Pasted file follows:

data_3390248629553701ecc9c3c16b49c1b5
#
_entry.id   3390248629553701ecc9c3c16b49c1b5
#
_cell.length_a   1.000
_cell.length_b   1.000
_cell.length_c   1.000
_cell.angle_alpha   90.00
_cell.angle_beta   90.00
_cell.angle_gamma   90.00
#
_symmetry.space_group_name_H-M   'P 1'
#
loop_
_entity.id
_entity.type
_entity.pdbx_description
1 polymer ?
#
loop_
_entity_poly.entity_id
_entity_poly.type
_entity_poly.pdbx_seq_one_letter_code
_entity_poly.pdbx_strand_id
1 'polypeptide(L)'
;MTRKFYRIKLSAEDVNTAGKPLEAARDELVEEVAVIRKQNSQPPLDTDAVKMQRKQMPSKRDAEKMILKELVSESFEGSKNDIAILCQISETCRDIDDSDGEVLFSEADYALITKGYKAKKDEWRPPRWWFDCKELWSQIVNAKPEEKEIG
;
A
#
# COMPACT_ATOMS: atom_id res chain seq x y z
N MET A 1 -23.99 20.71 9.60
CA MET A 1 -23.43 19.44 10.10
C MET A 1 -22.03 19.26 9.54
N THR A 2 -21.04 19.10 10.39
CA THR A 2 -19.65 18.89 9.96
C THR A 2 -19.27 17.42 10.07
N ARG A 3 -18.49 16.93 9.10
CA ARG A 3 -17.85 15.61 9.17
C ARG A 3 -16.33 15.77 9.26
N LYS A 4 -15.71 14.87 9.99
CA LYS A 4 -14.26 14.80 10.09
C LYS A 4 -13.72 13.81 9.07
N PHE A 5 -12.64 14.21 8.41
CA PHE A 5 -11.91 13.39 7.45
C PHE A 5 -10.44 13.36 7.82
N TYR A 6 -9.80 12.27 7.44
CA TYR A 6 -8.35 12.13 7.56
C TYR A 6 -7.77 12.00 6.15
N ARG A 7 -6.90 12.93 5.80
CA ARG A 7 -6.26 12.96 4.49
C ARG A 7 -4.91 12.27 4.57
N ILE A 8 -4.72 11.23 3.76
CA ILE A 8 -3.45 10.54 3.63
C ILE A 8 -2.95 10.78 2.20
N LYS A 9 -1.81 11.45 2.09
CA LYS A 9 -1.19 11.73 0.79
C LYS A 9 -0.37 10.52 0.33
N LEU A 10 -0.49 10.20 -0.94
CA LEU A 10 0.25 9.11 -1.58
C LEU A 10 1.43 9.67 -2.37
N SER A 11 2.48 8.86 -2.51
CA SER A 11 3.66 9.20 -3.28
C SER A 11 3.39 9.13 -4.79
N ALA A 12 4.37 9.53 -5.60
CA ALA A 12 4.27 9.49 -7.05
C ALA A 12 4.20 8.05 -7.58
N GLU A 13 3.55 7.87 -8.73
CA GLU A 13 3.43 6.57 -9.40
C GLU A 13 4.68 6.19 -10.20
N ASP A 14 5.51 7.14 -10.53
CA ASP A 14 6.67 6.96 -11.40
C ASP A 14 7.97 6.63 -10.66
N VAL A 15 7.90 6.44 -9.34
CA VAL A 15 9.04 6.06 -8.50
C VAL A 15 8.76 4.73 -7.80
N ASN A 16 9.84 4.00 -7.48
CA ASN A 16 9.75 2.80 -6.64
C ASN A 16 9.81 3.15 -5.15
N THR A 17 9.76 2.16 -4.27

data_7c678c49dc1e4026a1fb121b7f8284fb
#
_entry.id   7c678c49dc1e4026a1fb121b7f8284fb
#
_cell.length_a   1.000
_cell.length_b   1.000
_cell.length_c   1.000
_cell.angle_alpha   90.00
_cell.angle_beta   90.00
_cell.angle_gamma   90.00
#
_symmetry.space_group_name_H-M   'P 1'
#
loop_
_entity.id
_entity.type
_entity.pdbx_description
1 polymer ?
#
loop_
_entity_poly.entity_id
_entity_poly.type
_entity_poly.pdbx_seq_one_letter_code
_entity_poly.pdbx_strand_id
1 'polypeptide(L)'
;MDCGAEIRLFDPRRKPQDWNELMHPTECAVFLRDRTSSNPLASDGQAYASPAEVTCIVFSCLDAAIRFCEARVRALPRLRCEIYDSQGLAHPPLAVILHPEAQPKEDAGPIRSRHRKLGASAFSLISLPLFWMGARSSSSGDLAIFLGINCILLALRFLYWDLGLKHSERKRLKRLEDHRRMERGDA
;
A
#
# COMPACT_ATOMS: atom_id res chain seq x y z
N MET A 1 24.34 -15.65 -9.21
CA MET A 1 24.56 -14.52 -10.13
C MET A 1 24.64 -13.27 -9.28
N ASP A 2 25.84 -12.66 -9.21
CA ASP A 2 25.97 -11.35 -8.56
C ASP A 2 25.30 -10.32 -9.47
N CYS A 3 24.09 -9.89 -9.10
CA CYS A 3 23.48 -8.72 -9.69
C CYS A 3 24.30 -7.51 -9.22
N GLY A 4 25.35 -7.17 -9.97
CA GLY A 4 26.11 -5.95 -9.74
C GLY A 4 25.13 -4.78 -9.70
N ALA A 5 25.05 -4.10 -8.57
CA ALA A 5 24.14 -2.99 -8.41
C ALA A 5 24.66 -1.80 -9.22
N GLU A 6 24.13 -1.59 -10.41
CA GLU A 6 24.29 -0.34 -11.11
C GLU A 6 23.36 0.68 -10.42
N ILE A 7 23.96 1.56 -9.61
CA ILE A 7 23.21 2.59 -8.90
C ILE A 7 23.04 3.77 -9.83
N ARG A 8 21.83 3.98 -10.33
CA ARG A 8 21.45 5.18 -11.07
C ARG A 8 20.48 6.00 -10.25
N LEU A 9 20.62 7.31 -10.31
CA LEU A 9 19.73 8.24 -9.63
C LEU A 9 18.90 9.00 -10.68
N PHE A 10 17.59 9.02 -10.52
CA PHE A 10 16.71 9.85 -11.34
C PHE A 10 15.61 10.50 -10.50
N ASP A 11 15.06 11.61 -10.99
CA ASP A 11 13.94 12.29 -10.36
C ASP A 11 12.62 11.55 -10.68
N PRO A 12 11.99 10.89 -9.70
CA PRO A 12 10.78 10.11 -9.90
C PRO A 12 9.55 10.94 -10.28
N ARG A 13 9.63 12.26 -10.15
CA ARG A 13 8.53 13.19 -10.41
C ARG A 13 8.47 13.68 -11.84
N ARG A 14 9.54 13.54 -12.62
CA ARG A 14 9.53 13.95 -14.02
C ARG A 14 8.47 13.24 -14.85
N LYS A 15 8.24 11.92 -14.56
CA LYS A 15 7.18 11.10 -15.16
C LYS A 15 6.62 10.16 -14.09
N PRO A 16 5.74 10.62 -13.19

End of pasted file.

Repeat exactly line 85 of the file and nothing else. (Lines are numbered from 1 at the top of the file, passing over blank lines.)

_cell.length_b   1.000